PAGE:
Language Selection

English French German Italian Portuguese Spanish

About Tux Machines

Saturday, 22 Oct 16 - Tux Machines is a community-driven public service/news site which has been around for over a decade and primarily focuses on GNU/LinuxSubscribe now Syndicate content

Search This Site

Quick Roundup

Type Title Author Replies Last Postsort icon
Story Richard Stallman decides Emacs should go WYSIWYG Roy Schestowitz 22/11/2013 - 9:38pm
Story openSUSE 13.1 vs Ubuntu 13.10: a friendly match Roy Schestowitz 22/11/2013 - 9:03pm
Story Turning Mozilla Thunderbird into a Phoenix Roy Schestowitz 22/11/2013 - 6:23pm
Story Today in Techrights (on Microsoft) Roy Schestowitz 22/11/2013 - 5:28pm
Story MATE to make it into Debian repositories Rianne Schestowitz 22/11/2013 - 3:24am
Story Ubuntu for phones and tablets Rianne Schestowitz 22/11/2013 - 3:04am
Story Today in Techrights Roy Schestowitz 21/11/2013 - 7:40pm
Story Goodbye Mageia 2 Rianne Schestowitz 21/11/2013 - 6:50pm
Story A Summer Spent on the LLVM Clang Static Analyzer for the Linux Kernel Rianne Schestowitz 21/11/2013 - 6:39pm
Story Red Hat Launches Latest Version of Red Hat Enterprise Linux 6 Rianne Schestowitz 21/11/2013 - 6:33pm

today's leftovers

Filed under
  • Experience Easy, Excellent and Exciting Computing with the New Eee PC™

  • Legal Climate for Open-Source Users Changes With Litigation and License Revisions
  • Why Novell is cashing in on Linux
  • Shell Script To Monitor Disk Usage On Linux and Unix
  • Freeing up the future: Is open source best for business?
  • Mozilla Developer News June 3
  • Dr. Phatak speaks...and the world learns
  • Try doing this with proprietary software
  • GnuCash: Free Accounting Software
  • My Problems with Fedora 9
  • Dell Mini Inspiron? New Asus EeePC’s? Its the keyboard, silly
  • The X=X+1 Issue

5 Reasons Why JBoss Founder Marc Fleury is My Hero

Filed under

There is a funny thing about commercial open source software companies as much as they like talking about their community-driven open source heritage they end up doing a lot of things their proprietary counterparts do.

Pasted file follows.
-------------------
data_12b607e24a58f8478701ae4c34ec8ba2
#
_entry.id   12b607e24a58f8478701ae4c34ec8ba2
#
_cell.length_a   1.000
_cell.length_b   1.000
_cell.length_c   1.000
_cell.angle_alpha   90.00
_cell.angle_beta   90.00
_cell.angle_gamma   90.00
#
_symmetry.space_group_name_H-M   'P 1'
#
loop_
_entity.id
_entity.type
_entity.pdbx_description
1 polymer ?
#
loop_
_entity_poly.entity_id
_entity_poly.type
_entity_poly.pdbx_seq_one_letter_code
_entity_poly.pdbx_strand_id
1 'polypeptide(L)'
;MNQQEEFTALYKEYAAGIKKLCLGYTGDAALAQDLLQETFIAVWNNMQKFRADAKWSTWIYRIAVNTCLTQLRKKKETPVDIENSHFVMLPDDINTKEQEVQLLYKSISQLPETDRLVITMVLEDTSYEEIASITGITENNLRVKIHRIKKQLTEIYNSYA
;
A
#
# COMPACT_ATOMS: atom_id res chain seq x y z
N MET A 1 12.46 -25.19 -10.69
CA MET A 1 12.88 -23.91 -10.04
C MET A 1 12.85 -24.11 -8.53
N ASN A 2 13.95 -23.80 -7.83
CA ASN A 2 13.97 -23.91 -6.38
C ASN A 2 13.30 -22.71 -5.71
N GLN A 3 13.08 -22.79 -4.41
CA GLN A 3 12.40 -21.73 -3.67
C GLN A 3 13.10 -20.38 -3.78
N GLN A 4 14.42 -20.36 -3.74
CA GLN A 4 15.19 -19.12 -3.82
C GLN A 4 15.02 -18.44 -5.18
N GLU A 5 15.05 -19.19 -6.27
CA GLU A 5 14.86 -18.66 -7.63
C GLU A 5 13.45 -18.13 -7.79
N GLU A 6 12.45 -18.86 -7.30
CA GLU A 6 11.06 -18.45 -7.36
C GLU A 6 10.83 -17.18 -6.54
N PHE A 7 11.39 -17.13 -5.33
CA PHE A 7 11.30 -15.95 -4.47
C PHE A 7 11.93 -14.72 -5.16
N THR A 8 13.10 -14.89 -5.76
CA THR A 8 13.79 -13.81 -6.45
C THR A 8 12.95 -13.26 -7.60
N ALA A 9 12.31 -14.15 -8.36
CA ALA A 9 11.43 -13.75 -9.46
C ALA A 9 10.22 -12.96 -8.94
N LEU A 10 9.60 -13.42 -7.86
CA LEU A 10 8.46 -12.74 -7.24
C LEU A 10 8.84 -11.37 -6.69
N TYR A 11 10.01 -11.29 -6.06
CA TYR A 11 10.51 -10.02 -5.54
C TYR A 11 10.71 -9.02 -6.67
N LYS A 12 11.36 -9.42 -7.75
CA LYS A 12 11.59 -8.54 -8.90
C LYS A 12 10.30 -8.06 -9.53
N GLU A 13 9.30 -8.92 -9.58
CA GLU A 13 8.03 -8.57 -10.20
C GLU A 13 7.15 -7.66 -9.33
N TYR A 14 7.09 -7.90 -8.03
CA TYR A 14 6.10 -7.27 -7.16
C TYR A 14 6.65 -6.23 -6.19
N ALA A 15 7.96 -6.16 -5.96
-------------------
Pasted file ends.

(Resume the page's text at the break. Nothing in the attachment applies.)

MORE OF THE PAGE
A Tale Of Two Experiences … Or Why I Don’t Use Windows

Filed under

linuxcanuck.wordpress: Today I booted into Windows XP MCE for the first time in 24 days. I would like to share my experience. I kept careful notes because I knew what to expect from past experience and I anticipated some of the problems that I will share.

Linux Gazette: June 2008 (#151)

Filed under

This month's Linux Gazette is online and ready to read. Topics include gDesklets: Beauty with a Purpose, USB thumb drive RAID, and Using Crontab.

some howtos:

Filed under
  • How to number each line in a text file on Linux

  • How to enable the universe and multiverse repositories in Ubuntu 8.04
  • How do I… Connect an Apple iPod to an Ubuntu Linux PC?
  • Install the linux mint menu in ubuntu hardy
  • How to change the hostname of a Linux system
  • zypper on opensuse
  • Run-levels: Create, use, modify, and master
  • Manage Ogg audio streams with OGMtools

Why do Open-Licensed drivers matter?

Filed under

zerias.blogspot: One of the more common questions to be found in open-licensed software today is why do open drivers matter? The theological and emotional factors of Open-Licensed software that drive many of the concerns today are simply lost on the average computer user. There need to be tangible benefits.

Tracking Kernel Oops

Filed under
Linux "The website collects kernel oops and warning reports from various mailing lists and bugzillas as well as with a client users can install to auto-submit oopses," began Arjan van de Ven, referring to a website first announced last December.

Three German KDE Deployments

Filed under
KDE The IT Service Center Berlin has announced the development of a desktop system for the public services in Germany's capital. This is yet another public body making the switch to the Free Desktop system.

Alternative distros: Puppy Linux and antiX

Filed under

Josh Saddler: I'm in search of a lightweight distro for an ancient 1ghz, 128MB RAM laptop. One of these days, I'll find a distro that properly supports ACPI and VGA-out. I hope. Now, I'll sum up my impressions of Puppy Linux and antiX.

Flock 2.0 Based on Firefox 3 - Beta Coming Soon

Filed under